Home Eye Tests Glasses Eyesight Problems Eye Diseases Contact Lenses FAQs
Home Eye Tests Glasses Eyesight Problems Eye Diseases Contact Lenses FAQs


Eye test explained.

Glasses prescription explained.

Do I need glasses?

NHS eye tests




Reading glasses






Glare coatings,thinner lenses, photochromic,polaroid,sunglasses



Tips on choosing frames styles.

Glasses and facial shapes



Short Sighted   

Long Sighted


Reading Age






Macular Degeneration ARMD AMD

Treatment of Macular Degeneration



Introduction To Contact Lenses

Contact Lens Products

Cleaning Solutions for Contact Lenses.




Macushield Benefits  


Media and Opticians  





Common questions asked at Opticians.

Technical jargon explained




Who we are.     

Contact Us    

Legal Information   

EU Law on cookies



Providing eye care information

Home Eye Tests Glasses Eyesight Problems Eye Diseases Contact Lenses FAQs


Types of Contact Lenses

Soft and Hard Contact Lenses

There are two main types of contacts lenses - termed soft and hard rigid contact lenses. Which is best contact lenses for you will depend on how wear time and for what purposes. Contact lenses can reduce oxygen levels to the cornea and this amount will vary according to material and type of contact lens


Hard Rigid Gas Permeable contact lenses  

The rigid gas permeable contact lenses are made of harder material and so they do not bend - hence rigid in shape and look bit like a tiny dome or cap.  The contact lenses are sometimes referred to as hard lenses or RGP lenses.


The rigid gas permeable lenses allow more oxygen to flow through than some soft lenses. They are smaller than soft lenses and so don’t cover the entire cornea like soft lenses. This allows more oxygen direct to cornea.

RGP lenses move more on blinking which allows fresh tears to pass under the contact lenses instead of accumulating under.


The downside is hard contact lenses are initially not as comfortable as soft lenses and so tend to take longer to adapt.  The amount of wear time in one session for hard lenses needs to built up slowly but comfort does improves with time.


The hard contact lenses are very useful in correcting astigmatism and especially of irregular type like keratoconus and may be the only option for some people.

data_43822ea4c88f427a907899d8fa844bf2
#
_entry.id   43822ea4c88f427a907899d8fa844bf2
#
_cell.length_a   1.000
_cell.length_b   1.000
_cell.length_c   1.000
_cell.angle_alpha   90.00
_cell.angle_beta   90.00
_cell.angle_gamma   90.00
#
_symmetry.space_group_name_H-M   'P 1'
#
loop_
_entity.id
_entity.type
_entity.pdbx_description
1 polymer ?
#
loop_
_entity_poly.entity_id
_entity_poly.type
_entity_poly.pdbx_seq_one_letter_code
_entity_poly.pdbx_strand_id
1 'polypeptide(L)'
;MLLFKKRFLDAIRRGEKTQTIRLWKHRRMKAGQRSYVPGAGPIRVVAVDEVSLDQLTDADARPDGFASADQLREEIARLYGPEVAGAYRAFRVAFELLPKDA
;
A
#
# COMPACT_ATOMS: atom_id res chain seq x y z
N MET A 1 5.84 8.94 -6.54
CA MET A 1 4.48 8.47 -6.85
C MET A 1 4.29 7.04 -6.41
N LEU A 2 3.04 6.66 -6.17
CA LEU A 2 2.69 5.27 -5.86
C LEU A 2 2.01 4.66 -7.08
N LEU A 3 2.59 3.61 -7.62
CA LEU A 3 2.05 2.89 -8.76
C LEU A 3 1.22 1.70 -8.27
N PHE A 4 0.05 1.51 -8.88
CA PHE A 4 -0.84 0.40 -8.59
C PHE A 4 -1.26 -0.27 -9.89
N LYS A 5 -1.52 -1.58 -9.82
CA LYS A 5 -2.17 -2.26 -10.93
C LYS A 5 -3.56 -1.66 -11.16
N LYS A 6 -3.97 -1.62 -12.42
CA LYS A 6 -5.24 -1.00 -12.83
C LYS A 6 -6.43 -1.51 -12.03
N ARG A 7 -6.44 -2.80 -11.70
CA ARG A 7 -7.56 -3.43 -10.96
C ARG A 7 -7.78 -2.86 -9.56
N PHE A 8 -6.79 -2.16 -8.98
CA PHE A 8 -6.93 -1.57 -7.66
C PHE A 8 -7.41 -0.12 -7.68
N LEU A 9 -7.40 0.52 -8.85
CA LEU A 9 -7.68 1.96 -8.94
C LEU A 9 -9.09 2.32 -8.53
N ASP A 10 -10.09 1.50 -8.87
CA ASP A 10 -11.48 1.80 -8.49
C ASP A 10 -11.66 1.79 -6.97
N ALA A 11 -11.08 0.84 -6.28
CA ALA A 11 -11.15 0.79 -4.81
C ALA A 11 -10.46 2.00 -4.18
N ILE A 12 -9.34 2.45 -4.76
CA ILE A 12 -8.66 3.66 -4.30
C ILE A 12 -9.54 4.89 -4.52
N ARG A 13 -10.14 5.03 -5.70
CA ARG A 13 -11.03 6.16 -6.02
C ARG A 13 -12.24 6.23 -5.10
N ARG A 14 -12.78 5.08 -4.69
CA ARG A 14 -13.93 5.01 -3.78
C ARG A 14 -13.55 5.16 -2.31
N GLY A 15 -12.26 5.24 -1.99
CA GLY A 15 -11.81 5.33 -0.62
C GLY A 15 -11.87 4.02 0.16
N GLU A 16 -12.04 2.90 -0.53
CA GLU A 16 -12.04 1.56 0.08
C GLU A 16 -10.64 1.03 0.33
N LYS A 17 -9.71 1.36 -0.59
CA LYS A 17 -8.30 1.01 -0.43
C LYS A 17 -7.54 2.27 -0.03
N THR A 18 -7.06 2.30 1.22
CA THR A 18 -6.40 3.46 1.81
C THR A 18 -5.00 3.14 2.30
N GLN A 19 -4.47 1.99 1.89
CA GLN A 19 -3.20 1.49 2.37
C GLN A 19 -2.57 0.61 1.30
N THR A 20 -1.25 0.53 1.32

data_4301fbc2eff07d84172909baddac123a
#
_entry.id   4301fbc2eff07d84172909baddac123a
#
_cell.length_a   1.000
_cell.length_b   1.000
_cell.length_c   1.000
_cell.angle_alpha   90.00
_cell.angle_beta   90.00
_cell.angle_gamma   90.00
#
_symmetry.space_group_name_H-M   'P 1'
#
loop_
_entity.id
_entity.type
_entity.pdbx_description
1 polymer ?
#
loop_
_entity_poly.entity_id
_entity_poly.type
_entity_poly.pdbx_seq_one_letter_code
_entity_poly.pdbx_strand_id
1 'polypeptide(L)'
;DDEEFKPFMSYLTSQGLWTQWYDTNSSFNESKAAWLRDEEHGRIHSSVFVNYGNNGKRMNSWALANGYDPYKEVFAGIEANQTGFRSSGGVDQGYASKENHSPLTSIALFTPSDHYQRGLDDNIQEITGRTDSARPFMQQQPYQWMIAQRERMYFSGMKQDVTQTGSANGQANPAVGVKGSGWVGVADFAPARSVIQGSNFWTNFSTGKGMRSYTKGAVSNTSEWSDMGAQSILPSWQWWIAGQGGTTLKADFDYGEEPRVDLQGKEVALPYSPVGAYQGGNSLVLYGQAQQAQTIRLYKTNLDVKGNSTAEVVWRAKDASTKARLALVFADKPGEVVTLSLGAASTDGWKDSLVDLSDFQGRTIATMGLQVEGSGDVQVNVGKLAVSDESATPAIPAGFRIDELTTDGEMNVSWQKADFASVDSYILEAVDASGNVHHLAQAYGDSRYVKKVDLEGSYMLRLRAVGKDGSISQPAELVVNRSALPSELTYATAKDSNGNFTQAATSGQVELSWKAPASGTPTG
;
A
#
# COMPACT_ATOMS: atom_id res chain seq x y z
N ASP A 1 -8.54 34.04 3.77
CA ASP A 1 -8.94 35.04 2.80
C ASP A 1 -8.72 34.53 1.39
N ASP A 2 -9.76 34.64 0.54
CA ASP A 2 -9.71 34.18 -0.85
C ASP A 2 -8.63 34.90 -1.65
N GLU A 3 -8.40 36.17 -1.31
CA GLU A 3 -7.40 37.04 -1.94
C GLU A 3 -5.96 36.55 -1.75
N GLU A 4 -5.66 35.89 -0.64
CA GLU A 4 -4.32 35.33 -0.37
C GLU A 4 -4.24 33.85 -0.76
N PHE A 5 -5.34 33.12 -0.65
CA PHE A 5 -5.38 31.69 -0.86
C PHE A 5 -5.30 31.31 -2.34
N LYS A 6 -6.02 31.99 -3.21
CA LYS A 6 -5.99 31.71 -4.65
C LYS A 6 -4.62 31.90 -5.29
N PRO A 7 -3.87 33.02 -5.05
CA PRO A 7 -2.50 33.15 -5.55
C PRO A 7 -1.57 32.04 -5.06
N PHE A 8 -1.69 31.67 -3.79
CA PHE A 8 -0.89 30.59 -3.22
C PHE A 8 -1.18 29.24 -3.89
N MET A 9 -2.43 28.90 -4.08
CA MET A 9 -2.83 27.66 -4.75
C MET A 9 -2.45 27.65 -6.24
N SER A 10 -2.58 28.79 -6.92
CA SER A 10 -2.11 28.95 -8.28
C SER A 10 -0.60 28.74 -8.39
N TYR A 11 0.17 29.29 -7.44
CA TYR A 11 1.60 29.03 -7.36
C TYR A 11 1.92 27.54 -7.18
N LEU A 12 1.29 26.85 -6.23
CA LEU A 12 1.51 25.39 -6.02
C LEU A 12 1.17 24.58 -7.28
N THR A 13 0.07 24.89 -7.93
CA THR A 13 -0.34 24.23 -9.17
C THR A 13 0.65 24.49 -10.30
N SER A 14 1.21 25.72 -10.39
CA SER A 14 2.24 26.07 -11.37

Soft contact  lenses

The soft contact lenses are water filled plastic lenses that are bit larger than rigid lenses. They are flexible and can bend.  The soft material tends to be more comfortable and easier to get used to.


There are many types of soft lenses with different water content and different oxygen levels. The modern silicone hydrogel soft contact lenses allow more oxygen through than conventional material and can be used for extended wear.





How often contact lenses are worn or replaced.


Rigid gas lenses tend to be replaced after longer intervals than soft lenses.


Daily disposables

These soft contact lenses are thrown away after one use. Daily disposables are convenient esp for those who do not want the fuss of having to clean and disinfect. There is less risk of infections as a result

Monthly contact lenses

These contact lenses are replaced monthly. This gives a fresh start each month with new lenses. Otherwise deposits from the eye accumulate on the contacts lenses such as protein that can encourage bacteria to grow or reduce clarity.  

Contact lenses that last for six months or year may need cleaning with protein tablets or more stronger disinfecting solutions like hydrogen peroxide.


Extended wear contact lenses.

These are worn and left in overnight and are termed extended wear contact lenses. They are made of modern material called  silicone hydrogel lenses. This provides much more oxygen to the eye than conventional soft lenses and so have been approved to leave in eye over night.


Do not attempt to do this with other contact lenses - as it can cause lot of pain afterwards as well as compromising the cornea of the eye. Over wear can cause lack of oxygen to the eye.

The extended wear contact lenses have been designed to leave in and so saves the hassle of having to take insert or remove lenses.



However there is still the risk of eye infections - and build up of materials from the eye.  So some extended wear are designed to be replaced at regular intervals as recommended by your eye care professional.  This is very important to prevent serious eye infections.




Click for information on Cleaning Contact Lenses and Hygiene.

What are Contact Lenses Intro below  Contact Lens Products : soft, hard, daily, monthly

Cleaning Solutions for Contact Lenses : How to clean and look after contact lenses.